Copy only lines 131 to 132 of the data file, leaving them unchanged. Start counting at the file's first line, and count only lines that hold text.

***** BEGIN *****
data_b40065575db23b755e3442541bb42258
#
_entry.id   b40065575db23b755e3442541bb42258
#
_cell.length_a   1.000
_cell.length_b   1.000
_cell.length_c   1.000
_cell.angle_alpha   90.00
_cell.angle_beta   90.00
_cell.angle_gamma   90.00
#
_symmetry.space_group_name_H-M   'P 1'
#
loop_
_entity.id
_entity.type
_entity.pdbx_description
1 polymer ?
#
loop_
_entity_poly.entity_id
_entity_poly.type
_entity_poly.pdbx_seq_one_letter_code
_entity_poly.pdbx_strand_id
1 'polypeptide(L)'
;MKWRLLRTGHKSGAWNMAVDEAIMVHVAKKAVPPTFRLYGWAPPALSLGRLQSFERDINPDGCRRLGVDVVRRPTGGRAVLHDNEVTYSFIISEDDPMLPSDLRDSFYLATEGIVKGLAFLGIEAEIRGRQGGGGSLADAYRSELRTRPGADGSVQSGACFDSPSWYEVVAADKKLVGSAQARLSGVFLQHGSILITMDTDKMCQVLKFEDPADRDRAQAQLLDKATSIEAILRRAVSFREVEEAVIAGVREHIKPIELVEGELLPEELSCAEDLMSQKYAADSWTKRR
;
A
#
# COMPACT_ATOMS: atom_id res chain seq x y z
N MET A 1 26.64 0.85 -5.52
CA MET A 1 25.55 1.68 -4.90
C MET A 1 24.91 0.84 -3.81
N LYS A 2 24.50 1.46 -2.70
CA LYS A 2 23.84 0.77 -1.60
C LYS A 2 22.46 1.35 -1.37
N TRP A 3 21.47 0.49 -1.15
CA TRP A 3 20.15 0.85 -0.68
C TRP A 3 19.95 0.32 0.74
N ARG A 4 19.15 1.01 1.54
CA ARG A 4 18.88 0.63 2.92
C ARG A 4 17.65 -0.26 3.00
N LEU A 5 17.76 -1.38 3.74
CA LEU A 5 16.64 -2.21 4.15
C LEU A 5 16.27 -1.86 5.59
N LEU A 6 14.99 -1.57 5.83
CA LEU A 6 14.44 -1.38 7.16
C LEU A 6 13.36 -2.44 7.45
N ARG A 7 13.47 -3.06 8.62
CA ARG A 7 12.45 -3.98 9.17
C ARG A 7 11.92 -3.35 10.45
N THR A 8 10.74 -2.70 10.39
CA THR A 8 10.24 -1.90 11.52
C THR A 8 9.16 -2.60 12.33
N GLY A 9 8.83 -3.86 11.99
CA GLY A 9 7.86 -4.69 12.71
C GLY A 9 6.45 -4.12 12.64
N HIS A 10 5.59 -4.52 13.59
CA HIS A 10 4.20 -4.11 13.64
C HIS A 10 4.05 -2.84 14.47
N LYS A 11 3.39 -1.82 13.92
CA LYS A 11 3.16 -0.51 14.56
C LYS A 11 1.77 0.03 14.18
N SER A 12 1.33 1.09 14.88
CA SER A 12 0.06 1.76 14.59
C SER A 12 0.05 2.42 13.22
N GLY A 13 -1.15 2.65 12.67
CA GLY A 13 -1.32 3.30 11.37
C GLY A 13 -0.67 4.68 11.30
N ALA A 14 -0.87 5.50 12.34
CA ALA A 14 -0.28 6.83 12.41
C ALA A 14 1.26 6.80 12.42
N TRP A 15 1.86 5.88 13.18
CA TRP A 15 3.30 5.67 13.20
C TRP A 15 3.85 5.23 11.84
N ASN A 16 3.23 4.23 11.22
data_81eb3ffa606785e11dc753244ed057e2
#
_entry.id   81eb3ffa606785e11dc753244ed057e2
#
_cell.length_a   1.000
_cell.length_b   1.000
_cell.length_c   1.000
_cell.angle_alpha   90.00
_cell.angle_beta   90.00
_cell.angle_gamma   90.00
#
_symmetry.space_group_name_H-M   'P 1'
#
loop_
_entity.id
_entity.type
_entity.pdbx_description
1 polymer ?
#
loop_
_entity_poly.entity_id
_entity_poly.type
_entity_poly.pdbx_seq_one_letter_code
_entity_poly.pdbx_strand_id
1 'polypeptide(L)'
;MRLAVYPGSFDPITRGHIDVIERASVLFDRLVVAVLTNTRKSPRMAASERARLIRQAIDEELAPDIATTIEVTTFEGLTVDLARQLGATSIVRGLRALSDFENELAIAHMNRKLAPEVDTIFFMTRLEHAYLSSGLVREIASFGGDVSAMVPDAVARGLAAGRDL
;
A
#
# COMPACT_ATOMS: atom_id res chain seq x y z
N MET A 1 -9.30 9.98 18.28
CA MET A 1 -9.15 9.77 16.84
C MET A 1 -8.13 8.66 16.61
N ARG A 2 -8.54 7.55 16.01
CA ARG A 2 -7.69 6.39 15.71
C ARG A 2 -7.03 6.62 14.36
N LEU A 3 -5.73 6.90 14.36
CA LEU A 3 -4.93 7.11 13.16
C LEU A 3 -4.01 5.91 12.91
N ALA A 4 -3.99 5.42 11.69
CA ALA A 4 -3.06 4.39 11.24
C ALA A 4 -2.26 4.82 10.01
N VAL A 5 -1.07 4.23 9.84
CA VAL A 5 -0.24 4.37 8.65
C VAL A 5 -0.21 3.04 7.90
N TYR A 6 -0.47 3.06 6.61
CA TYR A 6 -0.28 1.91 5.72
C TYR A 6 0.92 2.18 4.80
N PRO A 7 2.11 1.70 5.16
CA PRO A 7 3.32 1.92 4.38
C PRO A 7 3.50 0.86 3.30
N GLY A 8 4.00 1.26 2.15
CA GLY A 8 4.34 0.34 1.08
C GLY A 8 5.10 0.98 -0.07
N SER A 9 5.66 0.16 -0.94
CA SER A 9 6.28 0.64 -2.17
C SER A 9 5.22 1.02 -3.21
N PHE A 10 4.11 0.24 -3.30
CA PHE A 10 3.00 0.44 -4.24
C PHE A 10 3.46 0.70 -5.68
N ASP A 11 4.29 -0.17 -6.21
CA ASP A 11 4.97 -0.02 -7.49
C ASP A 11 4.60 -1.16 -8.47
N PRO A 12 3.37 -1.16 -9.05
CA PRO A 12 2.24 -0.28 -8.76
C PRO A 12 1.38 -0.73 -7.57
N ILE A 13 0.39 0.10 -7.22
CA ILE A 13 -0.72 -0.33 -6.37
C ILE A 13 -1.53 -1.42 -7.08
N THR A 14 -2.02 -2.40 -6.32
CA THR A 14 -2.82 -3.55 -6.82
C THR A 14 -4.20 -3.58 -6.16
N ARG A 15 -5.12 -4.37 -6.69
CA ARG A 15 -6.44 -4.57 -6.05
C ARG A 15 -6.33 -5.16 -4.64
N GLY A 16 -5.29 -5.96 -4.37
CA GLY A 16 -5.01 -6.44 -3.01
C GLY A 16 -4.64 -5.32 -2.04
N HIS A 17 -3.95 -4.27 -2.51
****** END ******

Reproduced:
N SER A 9 5.66 0.16 -0.94
CA SER A 9 6.28 0.64 -2.17